By ASHLEY M. LEWIS
OWINGS MILLS (Nov. 7, 2008)—Sylvester Woodland, David Fisher and two other Maryland inmates planted flowers in honor of Veterans Day at the Garrison Forest Veterans Cemetery in Owings Mills Friday afternoon.
The small planting ceremony followed the announcement of the newly expanded inmate labor partnership program, which allows inmates who are military veterans to maintain and improve veteran cemeteries in Maryland.
"This program is a restoration of dignity project," said Woodland, 42. "This project gave me hope for my own restoration and the opportunity to get out there and do right."
Department of Public Safety and Correctional Services Secretary Gary Maynard and Department of Veterans Affairs Secretary James Adkins praised the program.
"This is a wonderful program," Maynard said. "And I can guarantee that there is no other program for veteran inmates like this in the United States."
Last year, Maynard suggested using veteran inmates to work in veteran cemeteries to give them a chance to pay society back and connect with their communities. Since then, the Division of Correction has identified 420 inmates who have served in the military, but only those who are honorably discharged and in the last stages of their incarceration at a pre-release center are eligible for the program.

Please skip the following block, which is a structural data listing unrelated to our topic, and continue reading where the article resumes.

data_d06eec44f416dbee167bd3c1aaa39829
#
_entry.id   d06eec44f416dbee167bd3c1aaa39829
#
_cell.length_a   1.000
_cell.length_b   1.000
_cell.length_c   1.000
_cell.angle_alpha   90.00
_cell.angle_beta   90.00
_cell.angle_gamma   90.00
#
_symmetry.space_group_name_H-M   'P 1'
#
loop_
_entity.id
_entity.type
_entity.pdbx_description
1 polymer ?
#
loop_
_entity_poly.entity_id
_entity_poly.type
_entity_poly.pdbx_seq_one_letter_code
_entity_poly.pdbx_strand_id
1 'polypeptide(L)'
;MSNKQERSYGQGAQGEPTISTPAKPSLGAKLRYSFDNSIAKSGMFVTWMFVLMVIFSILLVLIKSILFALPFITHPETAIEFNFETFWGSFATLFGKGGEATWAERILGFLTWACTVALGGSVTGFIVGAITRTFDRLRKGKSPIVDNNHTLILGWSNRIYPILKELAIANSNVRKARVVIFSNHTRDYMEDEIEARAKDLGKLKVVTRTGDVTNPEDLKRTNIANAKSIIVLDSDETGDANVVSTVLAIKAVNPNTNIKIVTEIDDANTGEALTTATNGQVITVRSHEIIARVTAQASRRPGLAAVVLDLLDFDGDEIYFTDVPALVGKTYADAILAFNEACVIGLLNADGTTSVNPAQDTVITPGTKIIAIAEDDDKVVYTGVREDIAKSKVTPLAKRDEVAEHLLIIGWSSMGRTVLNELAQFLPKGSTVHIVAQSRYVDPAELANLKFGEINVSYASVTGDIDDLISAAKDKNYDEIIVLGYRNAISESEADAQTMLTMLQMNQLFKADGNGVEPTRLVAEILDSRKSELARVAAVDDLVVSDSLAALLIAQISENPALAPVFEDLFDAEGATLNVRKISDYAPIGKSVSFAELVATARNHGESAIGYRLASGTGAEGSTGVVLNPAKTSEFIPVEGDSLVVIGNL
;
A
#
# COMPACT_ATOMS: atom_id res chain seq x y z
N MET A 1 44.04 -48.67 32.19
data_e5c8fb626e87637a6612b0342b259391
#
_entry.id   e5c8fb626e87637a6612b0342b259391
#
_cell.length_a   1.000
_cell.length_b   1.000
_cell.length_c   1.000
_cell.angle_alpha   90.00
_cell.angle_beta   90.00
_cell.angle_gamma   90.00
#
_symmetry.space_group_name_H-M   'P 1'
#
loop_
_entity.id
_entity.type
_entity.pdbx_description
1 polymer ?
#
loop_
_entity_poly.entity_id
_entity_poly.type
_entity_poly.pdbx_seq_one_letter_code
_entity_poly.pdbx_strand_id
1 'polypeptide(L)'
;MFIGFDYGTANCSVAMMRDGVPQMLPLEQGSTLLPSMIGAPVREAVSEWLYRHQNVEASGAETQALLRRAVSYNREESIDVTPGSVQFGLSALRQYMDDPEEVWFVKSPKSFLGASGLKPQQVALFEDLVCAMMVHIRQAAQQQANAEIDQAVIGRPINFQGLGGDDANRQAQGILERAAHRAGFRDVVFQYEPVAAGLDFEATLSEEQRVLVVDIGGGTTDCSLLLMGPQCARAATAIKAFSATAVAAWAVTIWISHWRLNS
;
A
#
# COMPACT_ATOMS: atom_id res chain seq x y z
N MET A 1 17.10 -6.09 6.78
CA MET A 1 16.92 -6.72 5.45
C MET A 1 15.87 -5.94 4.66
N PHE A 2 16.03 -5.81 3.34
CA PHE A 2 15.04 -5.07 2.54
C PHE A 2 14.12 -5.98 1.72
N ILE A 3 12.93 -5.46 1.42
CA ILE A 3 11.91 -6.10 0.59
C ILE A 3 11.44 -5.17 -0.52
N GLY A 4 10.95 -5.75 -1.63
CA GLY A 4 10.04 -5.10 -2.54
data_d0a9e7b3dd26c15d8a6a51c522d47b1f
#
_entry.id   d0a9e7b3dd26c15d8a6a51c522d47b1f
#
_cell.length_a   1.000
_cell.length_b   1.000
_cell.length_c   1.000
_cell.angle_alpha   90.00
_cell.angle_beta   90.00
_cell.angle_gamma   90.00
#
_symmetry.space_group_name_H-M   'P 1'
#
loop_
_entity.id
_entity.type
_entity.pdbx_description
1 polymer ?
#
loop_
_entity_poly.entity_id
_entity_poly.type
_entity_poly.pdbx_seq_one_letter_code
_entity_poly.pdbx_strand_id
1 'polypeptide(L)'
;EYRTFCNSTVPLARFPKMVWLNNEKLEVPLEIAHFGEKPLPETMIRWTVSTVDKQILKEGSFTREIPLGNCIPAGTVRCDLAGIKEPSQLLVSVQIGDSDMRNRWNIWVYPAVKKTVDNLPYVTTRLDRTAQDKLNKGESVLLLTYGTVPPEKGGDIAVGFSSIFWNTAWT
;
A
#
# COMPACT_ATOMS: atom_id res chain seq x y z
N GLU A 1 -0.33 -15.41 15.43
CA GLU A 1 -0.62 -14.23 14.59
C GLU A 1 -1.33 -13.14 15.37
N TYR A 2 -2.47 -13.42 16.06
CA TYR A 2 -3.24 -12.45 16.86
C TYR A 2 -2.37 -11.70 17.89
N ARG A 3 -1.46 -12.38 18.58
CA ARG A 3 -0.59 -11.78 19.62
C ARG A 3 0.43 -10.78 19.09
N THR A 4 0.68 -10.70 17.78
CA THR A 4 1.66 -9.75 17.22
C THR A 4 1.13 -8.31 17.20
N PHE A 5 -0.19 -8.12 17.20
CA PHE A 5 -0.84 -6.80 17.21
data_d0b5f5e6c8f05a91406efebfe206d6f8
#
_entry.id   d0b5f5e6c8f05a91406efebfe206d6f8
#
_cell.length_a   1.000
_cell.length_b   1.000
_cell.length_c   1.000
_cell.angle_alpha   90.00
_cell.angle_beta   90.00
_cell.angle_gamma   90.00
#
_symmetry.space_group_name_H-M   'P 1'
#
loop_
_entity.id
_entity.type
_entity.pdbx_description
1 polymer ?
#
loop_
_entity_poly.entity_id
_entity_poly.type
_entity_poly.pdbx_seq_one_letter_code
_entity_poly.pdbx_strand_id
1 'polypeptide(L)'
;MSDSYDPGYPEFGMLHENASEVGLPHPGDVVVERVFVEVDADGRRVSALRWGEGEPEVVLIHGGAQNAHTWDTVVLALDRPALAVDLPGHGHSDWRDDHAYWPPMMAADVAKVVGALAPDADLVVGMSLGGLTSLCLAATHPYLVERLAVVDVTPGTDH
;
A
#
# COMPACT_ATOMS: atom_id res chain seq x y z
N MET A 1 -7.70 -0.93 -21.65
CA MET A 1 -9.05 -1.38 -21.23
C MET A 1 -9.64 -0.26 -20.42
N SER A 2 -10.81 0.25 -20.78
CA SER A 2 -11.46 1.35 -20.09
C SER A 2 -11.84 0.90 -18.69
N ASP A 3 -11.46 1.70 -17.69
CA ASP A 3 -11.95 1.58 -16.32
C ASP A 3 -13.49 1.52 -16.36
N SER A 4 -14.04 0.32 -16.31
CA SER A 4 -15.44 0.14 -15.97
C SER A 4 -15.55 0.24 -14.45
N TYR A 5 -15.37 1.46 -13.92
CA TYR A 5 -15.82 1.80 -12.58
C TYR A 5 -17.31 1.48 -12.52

There were 140,000 veterans held in state and federal prisons in the United States in 2004, according to a 2007 Bureau of Justice Statistics report. Of those veteran prisoners, four percent had served in Afghanistan and Iraq.
Since Sept. 2, the four-man inmate crew from the Division of Correction's Central Laundry Facility has cleared 75 percent of the fence line around the Owings Mills veterans cemetery, weeded and mulched all of the flower beds, and begun realigning more than 350 headstones.
The ages of the inmates range from the late 20s to the late 50s.
Woodland, one of the inmates, is scheduled to be released soon and has already been given a job at one of the state's veteran cemeteries through the project's transition program. Another veteran inmate who worked at Garrison Forest cemetery was recently released and will also begin working full-time as a state employee at one of Maryland's five veteran cemeteries.
The inmate labor program began this past spring at the Crownsville Veterans Cemetery in Anne Arundel. Maynard plans to bring the program to Cheltenham, Eastern Shore and Rocky Gap veteran cemeteries soon.
"I've made a lot of bad decisions in my life," Woodland said. "But for someone to look at me and give me the opportunity to make things right, really means a lot."
Capital News Service contributed to this report.